From the day-long conference, there were two presentations that I really enjoyed (and came away with the most from):

Presentation #1: Supercharging Firebase with Google Cloud Platform

When in need of comfortable and easy-to-use “backend-as-a-service”, here comes a Firebase as a production ready, multi-platform (web, iOS, Android), real time database solution, with an instant connection to various Google’s APIs - like a neural network based Vision API, which is able not only to recognise an image of the cat, but in many cases it will tell where the picture was taken or who has produced your cat’s food (at least if the bag is in the picture).

During Sara Robinson’s live coding session, in which she used to build a simple messaging app, she showcased how Firebase combined with GCP provides the possibilities to store images, videos or other large files, and how to use Firebase Analytics. There is no doubt that these are many examples of infrastructure advantages that developers now won’t have to worry about anymore.

Firebase session

Presentation #2: Tensorflow and deep learning (without a PhD)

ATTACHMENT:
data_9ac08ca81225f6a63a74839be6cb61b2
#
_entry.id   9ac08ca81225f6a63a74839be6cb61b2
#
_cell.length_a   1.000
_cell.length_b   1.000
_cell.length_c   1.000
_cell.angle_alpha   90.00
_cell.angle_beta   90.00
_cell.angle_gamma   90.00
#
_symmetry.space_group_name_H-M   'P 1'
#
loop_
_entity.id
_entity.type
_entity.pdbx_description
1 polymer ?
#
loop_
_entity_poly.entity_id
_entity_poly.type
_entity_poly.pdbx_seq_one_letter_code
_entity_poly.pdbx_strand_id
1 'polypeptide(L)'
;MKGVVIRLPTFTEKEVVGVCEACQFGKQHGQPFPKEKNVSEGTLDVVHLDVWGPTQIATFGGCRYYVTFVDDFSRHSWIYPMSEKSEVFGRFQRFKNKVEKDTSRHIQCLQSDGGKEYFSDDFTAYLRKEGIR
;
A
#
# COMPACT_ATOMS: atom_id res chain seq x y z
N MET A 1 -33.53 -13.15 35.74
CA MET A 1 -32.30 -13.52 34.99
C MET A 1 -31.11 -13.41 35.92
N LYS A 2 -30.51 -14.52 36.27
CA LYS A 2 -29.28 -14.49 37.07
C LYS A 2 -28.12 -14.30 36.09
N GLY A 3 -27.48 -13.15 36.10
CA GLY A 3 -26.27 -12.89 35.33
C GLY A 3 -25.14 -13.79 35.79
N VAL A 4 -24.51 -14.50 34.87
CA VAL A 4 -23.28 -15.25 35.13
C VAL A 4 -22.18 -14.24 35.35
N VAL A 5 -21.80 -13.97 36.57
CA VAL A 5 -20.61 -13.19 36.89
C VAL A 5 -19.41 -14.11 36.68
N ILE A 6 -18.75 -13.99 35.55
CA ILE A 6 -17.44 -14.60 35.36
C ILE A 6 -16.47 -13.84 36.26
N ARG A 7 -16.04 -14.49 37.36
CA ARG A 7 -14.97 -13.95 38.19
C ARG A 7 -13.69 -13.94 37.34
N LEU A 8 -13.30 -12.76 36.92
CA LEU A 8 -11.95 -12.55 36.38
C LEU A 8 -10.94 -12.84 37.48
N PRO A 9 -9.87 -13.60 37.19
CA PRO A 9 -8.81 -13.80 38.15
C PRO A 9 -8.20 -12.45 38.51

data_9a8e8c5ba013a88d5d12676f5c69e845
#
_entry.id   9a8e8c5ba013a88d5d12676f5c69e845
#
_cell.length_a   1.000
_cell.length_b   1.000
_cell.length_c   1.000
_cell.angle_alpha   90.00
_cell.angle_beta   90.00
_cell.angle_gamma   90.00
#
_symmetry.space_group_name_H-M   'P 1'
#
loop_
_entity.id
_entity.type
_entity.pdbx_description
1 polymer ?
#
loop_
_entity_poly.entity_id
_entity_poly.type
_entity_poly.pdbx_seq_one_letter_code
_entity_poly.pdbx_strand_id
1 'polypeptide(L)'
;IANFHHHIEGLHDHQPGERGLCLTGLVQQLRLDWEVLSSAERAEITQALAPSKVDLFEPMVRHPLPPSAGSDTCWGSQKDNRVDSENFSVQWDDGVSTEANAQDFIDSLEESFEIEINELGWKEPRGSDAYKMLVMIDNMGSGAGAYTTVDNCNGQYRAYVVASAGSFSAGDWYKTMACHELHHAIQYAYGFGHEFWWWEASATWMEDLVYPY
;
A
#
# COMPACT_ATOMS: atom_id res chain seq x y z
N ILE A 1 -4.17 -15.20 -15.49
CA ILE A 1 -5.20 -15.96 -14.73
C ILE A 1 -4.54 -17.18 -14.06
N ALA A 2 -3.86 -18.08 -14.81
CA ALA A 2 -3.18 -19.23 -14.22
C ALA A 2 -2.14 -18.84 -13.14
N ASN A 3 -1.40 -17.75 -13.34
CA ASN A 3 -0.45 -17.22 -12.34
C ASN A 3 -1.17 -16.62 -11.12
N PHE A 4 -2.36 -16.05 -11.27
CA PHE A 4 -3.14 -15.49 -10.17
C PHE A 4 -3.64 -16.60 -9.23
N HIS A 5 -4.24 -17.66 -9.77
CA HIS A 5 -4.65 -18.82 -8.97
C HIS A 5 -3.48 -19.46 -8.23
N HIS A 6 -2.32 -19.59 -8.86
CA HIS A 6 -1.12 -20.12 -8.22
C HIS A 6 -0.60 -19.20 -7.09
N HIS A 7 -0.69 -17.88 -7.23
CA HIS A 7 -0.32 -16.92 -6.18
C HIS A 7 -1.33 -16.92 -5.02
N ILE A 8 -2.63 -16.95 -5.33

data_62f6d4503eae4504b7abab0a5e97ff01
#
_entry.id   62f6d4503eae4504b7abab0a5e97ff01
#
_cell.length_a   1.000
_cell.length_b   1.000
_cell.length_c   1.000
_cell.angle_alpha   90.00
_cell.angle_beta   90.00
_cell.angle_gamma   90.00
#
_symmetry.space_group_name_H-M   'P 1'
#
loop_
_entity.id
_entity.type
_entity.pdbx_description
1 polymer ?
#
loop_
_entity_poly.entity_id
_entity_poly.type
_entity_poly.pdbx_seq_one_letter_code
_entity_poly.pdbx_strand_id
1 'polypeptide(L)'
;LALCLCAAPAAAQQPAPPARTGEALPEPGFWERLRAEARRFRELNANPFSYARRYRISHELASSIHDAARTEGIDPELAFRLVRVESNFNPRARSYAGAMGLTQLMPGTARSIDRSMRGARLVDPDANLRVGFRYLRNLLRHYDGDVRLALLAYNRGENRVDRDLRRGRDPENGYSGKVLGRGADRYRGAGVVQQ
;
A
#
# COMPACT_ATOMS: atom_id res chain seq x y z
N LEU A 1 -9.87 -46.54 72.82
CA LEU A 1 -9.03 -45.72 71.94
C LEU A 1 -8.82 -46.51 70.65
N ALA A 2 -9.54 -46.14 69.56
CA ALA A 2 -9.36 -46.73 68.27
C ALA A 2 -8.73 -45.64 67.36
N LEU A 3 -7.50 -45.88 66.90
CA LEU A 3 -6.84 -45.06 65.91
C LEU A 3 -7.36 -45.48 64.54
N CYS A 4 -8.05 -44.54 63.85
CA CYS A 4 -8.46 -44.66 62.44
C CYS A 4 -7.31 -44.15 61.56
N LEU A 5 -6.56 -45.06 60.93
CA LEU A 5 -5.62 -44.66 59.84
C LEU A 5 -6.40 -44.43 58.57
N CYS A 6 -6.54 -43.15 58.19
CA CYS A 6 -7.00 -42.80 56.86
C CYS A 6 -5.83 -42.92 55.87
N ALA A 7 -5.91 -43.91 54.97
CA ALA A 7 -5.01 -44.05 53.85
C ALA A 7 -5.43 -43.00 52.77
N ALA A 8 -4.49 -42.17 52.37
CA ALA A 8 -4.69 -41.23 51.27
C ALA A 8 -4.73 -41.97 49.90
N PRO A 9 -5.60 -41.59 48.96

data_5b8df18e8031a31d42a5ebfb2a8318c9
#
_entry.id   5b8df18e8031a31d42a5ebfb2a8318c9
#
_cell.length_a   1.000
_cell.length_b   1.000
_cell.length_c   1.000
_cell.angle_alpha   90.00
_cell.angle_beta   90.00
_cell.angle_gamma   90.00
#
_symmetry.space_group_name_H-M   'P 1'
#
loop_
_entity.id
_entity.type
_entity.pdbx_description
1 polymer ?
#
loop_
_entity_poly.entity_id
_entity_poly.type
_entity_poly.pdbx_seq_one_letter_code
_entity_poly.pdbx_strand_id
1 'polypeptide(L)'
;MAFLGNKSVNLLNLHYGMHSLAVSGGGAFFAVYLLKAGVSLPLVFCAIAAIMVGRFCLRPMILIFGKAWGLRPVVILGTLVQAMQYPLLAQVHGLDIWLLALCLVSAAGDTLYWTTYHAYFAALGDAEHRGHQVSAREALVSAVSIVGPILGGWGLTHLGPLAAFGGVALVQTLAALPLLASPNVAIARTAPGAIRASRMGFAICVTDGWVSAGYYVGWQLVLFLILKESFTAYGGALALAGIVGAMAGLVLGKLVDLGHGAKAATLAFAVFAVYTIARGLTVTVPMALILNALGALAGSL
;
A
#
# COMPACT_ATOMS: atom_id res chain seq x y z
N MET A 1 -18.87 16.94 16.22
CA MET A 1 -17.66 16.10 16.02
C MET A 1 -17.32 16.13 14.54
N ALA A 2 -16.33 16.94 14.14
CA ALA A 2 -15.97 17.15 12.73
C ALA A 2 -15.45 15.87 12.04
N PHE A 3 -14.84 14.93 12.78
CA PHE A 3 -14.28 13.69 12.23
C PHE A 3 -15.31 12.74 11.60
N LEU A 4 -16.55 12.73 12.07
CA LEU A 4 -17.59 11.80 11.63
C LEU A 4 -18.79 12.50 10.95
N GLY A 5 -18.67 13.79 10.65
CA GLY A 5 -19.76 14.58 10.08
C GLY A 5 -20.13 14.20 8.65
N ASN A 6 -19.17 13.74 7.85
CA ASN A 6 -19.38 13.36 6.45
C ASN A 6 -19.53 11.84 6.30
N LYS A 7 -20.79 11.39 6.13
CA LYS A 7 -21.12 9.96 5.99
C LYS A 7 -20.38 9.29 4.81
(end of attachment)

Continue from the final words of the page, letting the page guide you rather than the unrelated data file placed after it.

It was promised that no PhD was required, but Martin Gorner’s talk was definitely addressed to people who have vast knowledge of Machine Learning and terms, such as Softmax classifier, ringing a big bell for them.

It’s no secret that Google has had a major focus on machine learning for a while now. Within the Google Brain project, they have started to explore a deep learning/artificial neural networks trend in ML and last year they open sourced Tensorflow, a library for numerical computation, which uses data flow graphs. This has been used for Google Photos and voice recognition, among the others technologies. During the presentation, Martin was using the MNIST database of handwritten digits (commonly used for training and testing in ML) to show how TensorFlow works and what can be achieved with it (training a model to predict the digits by looking at images). With a whole new product family, Cloud Machine Learning strives to take a machine learning mainstream, and with Vision, Speech or Natural Language APIs, we’re much closer to developing applications that can “understand” the world around them.

Martin Gorner and TensorFlow in action